Bruxelles, 7 novembre 2017 / ACPCultures +: A l'occasion de la 4ème réunion des ministres ACP de la Culture, le programme ACPCultures +, initiative phare ACP-UE de promotion des industries culturelles et de la diversité culturelle ACP, s'est entretenu avec le Secrétaire général ACP. Dr Patrick Gomes pour obtenir son point de vue sur le rôle important de la culture dans le développement durable. Propos recueillis par Valerio Caruso.

ACPCultures+ : Why is it important to invest in culture?
ACP Secretary General Dr. Patrick Gomes: The investment is fundamental for what we attempt to achieve in the ACP Group as a whole, namely to allow the full realisation of the talent and ability of persons to contribute to their own development. And that is why we gave a slogan or a theme to this programme [ACP Cultures+ Programme, financed by the European Development Fund]: “Without culture, there is no future”. “Without culture” meaning without the use of our artistic talents and the skills of people, we will not see real development. Especially for ACP – Africa, Caribbean and Pacific – this is so enriching because it brings to bear what is so fantastic in African culture… from across the West of Africa, the East into the Southern part of Africa and links that with the Caribbean and then the Pacific. You know the richness of the diversities of cultures across the Pacific is tremendous. So, it is a great source of information of wealth to give people a sense of their identity, to give people a sense of how important they are as persons and all that ACP really wants to do is to see the human dignity enriched and realized in various forms.
ACPCultures+ : Is culture important for economic development?
PG: Culture is very important for our economic development. I would say our social economic development. Why? Because again, it creates an opportunity for young people and the programme has focus so much on various young artists having an opportunity to display their skills and in displaying their skills to be able to feel a sense of self-reliance; to feel also a sense of they have something to contribute from their talent.
It contributes in another way, not to only in creating jobs but in working on any cultural production; there is a sense of being a team – the équipe – of doing things ensemble together, and that is so important on how people see their identity not that in an individualistic way, but certainly as one in which they may be part of a team or as a group, for their community. And that is so important at this time when societies are being polarised, when people, young people in particular, feel a sense of alienation. They are so alienated, they do their schooling, come out of school and they can’t find a job. We think this is an opportunity for their talents to be realized, and to give them a sense of their importance and earn their living.
ACPCultures+ : Do ACP member states appreciate the value of the ACPCultures+ Programme?
PG: Increasingly they are coming to appreciate the programme. One of the most distinguished parts was when we had our 40th anniversary and we put together what we call our little coffee table book and the coffee table book enables us to show the varieties of cultures from our own staff and some of the achievements from the programme, persons who have been trained etc. But more importantly than that, it shows that the ACP is linking now with countries like Brazil, with Turkey, with India and also ensuring that all our participants are able to appreciate more and more why culture is essential in giving a sense of dignity, identity and also reducing polarisation in society, and cohesion, coherence about how people work together is what we are about, and that will be so necessary for us to feel a common purpose looking after our universe, whether it is climate change, looking after the poor people who are dealing with fishing, looking after those who are in agriculture, but specially more recently looking after women and girls who have a great tremendous part to play and they have been denied opportunities.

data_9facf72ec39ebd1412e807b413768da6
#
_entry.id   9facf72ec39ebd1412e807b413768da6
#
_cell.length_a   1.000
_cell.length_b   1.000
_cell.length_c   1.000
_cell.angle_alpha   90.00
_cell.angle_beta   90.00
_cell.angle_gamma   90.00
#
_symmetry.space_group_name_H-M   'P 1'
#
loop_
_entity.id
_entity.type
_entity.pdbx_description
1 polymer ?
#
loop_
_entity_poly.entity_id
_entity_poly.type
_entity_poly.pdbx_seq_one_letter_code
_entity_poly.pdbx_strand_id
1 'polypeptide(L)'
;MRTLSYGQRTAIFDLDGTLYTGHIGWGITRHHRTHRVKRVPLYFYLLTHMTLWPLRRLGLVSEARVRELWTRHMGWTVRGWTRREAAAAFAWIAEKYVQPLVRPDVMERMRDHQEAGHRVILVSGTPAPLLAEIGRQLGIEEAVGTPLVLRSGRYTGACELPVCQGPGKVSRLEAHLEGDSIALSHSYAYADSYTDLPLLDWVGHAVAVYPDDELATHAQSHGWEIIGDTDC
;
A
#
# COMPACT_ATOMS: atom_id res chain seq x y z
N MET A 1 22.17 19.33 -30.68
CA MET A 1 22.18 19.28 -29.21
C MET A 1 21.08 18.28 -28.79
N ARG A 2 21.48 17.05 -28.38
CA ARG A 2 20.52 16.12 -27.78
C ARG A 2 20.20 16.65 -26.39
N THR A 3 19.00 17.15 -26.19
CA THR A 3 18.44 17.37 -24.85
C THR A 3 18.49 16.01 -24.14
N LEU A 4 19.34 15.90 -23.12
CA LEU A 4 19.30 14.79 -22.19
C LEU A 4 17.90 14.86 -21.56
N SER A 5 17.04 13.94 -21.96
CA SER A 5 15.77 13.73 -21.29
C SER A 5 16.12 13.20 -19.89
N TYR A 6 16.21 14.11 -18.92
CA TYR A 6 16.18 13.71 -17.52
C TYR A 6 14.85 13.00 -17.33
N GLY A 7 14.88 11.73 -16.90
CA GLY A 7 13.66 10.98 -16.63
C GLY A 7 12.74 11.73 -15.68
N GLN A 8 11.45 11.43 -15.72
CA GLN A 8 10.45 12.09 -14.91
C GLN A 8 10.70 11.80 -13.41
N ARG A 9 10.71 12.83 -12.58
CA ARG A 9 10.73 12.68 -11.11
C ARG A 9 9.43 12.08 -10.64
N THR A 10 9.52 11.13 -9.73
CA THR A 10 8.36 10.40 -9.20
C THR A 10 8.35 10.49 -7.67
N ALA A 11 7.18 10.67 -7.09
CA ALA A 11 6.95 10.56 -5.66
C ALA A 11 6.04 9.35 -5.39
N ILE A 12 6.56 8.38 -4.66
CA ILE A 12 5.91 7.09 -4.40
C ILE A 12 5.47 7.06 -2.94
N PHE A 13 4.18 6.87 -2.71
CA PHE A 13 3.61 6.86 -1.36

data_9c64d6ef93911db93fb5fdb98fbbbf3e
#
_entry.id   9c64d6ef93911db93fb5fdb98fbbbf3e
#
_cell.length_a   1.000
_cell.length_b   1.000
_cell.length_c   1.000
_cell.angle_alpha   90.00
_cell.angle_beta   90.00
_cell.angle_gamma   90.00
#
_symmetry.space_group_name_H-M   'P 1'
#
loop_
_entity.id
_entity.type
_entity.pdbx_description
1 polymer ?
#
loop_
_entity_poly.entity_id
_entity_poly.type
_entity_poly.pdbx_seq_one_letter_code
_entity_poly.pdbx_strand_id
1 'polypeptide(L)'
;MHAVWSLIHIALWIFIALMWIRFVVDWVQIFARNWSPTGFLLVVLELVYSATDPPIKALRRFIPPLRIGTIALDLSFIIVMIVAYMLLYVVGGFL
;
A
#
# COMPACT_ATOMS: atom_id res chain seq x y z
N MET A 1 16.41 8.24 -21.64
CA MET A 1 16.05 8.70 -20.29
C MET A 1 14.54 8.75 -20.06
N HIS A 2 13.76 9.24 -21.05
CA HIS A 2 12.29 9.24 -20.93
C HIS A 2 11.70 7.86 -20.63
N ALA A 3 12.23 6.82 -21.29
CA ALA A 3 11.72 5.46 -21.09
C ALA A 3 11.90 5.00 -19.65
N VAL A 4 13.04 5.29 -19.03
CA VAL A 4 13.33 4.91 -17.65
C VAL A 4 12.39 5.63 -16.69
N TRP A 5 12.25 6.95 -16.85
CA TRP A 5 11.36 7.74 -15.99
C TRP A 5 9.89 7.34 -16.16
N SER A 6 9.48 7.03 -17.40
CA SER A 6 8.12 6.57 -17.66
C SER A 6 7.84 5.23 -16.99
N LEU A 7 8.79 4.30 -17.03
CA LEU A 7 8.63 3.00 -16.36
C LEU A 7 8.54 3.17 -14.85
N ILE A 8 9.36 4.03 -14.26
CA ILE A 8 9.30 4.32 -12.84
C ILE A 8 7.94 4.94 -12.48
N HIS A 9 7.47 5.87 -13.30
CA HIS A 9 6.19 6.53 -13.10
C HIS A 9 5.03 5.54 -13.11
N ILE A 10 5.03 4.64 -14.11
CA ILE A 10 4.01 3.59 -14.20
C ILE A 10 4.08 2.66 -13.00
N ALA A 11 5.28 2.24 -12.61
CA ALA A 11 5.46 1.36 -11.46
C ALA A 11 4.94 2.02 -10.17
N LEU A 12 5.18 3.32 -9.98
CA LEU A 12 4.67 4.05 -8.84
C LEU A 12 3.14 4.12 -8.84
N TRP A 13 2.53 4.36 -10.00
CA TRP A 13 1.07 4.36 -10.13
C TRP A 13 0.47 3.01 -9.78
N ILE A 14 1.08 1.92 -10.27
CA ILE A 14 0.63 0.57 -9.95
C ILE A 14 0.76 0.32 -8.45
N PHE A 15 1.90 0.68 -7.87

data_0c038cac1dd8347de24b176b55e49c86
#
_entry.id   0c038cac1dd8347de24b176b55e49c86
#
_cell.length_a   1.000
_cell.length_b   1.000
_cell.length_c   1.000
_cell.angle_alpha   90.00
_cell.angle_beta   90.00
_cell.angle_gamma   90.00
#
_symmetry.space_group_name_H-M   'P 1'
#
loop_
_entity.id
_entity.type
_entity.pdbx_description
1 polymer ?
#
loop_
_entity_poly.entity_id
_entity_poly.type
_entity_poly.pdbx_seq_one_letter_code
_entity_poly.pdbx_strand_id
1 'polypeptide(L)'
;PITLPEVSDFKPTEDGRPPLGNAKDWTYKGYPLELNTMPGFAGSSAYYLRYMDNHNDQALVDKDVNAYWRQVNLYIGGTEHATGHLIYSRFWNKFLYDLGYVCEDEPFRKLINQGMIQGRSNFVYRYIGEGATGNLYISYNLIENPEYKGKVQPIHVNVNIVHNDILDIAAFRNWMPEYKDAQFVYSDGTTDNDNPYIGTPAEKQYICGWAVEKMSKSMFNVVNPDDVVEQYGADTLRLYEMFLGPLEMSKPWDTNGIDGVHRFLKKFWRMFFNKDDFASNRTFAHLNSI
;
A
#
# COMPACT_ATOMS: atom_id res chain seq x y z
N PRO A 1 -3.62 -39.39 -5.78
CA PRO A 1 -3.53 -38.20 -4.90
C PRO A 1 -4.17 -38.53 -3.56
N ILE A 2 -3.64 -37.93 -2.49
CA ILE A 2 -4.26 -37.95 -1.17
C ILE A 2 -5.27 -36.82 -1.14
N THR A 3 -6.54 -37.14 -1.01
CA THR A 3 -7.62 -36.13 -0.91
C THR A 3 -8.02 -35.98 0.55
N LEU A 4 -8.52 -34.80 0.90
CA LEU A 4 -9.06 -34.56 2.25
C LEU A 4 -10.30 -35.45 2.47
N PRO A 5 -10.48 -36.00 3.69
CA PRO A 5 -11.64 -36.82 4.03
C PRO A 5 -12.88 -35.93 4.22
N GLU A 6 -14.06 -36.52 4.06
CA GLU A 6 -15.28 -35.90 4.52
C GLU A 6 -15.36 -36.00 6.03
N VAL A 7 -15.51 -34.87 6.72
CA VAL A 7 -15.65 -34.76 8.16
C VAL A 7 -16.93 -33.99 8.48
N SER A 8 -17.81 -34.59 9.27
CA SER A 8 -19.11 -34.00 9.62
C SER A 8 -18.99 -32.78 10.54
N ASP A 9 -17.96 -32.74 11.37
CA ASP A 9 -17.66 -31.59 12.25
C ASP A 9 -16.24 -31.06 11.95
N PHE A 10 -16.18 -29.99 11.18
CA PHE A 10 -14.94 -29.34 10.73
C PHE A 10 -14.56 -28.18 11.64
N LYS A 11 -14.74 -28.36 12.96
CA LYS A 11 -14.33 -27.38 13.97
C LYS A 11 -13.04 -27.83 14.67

ACPCultures+: What would be priorities for the next culture programme to be launched in 2018?
PG: As much as possible, I would like the programme to deal with gender equality, looking at women and girls but also room for young men. But we must look at the Sustainable Development Goals of Agenda 2030 that have been agreed by all the heads of government of our 79 countries. The first one is speaking about ending poverty. But also, we have to be concerned about health and looking at our health and nutrition. [That is] looking after the health of young mothers, and to reduce the mortality of women giving birth to children, losing their lives.
Now that is so much focus around the individual. We also have to see our concern on how this can highlight what is happening in issues like migration, what is happening in terms of climate change, the desertification that is taking place, the trouble that is taking place with drought and in the Caribbean, and the hurricanes. So, we see the program itself having this culture dimension, running across all the aspects of the Sustainable Development Goals, focused on some, more than others. But if we can say gender equality is at the core of it, it’s because woman will make a big difference and young girls, to see that they will be educating others and they will be earning livings and finding a way for us to build equality into society in which motherhood and woman will play a key role.